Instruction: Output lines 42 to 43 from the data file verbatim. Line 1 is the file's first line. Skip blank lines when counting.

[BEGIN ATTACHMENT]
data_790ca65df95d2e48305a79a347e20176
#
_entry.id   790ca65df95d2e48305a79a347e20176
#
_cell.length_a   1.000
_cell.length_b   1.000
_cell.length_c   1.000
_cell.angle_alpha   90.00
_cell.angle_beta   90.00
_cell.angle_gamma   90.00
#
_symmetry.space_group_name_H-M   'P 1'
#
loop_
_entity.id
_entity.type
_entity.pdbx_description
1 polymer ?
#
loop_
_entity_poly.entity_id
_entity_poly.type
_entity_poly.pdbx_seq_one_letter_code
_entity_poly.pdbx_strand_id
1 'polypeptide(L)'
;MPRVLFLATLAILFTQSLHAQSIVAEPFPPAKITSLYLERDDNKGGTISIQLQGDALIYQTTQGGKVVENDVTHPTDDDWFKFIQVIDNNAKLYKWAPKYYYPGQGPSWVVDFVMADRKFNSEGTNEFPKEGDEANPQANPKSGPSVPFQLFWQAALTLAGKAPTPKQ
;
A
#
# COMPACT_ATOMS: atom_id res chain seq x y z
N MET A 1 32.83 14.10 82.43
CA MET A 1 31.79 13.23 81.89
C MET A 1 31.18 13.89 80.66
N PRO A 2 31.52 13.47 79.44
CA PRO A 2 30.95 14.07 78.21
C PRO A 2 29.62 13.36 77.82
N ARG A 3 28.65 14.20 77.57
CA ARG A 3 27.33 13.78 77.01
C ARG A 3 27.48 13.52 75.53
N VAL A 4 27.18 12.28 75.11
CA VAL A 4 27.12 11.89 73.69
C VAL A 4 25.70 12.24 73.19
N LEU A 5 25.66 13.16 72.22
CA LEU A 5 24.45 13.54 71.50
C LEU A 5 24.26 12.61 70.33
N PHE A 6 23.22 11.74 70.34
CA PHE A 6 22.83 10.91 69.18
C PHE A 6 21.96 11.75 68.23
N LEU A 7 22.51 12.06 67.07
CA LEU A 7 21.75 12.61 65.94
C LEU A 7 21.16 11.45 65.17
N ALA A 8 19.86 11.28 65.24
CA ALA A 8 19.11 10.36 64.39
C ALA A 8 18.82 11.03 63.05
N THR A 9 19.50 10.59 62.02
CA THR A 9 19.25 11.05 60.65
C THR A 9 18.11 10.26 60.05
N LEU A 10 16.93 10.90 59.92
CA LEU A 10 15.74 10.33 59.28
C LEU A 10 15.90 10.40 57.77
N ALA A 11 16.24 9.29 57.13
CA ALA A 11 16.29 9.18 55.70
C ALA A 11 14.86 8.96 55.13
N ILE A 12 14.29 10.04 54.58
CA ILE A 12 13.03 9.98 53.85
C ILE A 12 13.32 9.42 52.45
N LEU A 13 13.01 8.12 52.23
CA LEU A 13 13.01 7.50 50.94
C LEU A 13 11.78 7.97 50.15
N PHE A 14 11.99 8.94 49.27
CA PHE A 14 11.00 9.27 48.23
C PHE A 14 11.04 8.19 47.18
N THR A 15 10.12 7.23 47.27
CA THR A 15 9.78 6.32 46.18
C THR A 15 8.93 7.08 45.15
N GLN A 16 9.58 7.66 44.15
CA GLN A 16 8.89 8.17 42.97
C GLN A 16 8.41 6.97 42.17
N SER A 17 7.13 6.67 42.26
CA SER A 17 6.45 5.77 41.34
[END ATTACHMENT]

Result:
C VAL A 4 25.70 12.24 73.19
N LEU A 5 25.66 13.16 72.22